The mermaid man

01.2021 | Tom Learmont

Marine mammal scientist Dr Vic Cockcroft fears that the “mermaids” he studies may be doomed.

Odysseus ordered his oarsmen to plug their ears with wax and keep rowing, so they would not be lured onto the rocks by the song of the Sirens. Ironically, these wicked daughters of the sea god Phorcys gave their name to the Sirenia – utterly harmless marine mammal species nicknamed “mermaids”. And these sirens are at the mercy of Homo sapiens. Humankind's impact on nature has brought them close to extinction in Africa.

According to Dr Vic Cockcroft, evolution can generate amazing diversity given enough time. He said, “If you go back 60 million years, you'll find a fossil ancestor of the Paenungulata – a group which includes dassies, aardvarks, elephants – and believe it or not, sirenians.” He has devoted thirty years of study to these gentle vegetarians. The manatees inhabit the Caribbean and Atlantic shallows, with a preference for freshwater river mouths and estuaries. Some are still found on the west coast of Africa. But Vic's main interest has been their Indo-Pacific cousins the dugongs, who show a tolerance for salt or brackish water.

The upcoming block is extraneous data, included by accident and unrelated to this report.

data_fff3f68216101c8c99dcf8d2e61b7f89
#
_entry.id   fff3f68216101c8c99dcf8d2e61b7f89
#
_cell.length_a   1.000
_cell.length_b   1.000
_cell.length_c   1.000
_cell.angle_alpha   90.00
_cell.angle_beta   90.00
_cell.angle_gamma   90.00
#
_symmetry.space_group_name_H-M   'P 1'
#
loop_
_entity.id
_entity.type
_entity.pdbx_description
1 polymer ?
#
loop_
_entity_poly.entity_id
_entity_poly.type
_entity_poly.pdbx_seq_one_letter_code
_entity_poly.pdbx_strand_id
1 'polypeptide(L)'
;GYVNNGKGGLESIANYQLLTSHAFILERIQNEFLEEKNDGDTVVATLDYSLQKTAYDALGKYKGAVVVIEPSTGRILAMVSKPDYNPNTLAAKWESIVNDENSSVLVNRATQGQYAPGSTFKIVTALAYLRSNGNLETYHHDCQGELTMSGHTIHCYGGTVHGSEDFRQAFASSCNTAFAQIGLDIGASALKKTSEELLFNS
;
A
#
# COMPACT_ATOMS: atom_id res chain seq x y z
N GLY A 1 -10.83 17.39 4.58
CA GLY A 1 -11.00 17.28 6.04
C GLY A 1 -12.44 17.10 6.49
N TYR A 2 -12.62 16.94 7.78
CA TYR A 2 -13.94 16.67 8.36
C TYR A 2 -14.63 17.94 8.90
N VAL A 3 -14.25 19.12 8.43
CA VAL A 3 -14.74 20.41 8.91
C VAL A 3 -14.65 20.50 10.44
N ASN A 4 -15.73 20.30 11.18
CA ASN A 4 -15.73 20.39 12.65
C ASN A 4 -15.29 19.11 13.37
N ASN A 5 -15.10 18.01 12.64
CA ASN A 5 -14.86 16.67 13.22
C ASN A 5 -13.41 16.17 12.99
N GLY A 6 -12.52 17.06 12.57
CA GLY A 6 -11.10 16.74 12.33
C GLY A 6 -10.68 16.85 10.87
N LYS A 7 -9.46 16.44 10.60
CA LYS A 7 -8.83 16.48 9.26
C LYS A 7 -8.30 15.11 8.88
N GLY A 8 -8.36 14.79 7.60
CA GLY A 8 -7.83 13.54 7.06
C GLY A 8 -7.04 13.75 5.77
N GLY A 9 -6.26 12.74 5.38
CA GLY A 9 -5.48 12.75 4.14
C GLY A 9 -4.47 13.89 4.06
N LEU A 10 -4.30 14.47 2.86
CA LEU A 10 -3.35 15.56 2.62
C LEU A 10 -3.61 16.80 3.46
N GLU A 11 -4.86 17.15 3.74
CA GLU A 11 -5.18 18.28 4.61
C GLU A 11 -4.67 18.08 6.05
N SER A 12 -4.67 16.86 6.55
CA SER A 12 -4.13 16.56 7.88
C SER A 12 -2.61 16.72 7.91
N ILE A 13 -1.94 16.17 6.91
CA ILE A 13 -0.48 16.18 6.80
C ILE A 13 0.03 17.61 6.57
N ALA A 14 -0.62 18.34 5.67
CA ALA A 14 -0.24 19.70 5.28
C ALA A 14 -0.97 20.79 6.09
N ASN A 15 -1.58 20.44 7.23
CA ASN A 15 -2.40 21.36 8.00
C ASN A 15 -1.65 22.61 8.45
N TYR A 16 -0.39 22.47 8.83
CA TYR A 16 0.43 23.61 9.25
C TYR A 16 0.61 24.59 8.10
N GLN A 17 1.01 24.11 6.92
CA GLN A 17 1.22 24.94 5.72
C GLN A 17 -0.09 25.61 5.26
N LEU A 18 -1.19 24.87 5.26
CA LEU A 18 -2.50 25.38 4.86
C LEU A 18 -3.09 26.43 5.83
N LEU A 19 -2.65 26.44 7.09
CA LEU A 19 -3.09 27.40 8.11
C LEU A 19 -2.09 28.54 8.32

He told Perspectives, “I'd been working on whales for a decade before I got my first chance to observe dugongs – at Bazaruto in Mozambique. That was in 1991. They look nothing like Hans Christian Andersen's little mermaid, by the way – blimp shaped and up to three metres long, with a rough grey-brownish skin and a fluked horizontal tail. By eating sea grass, they produce a lot of gasses, especially methane, so we think their heavy bones help to ballast

them. The pelvis shows no sign of vestigial rear legs left over by evolution. But the forelimbs have morphed into massive flippers. The heads are blunt, with tiny eyes, bristly mouths and streamlined ear -dimples. The male has tiny tusks; the female has two teats on her chest.”

According to Vic, these fascinating creatures’ surface and take a breath of air roughly every three minutes. Sometimes they stand on their tails in shallows with their snouts poking out of the water – especially females who are giving birth to calves. Their days are spent browsing meadows of flowering sea grasses in coastal waters. Swimming on the surface, they generally cruise at a slow three kilometres per hour. The body mass of a dugong can be as much as 500 kilogrammes – and the daily diet is about 80 kilogrammes of undersea salad. These gregarious animals will congregate in their hundreds if the population is big enough. But now their numbers are shrinking fast.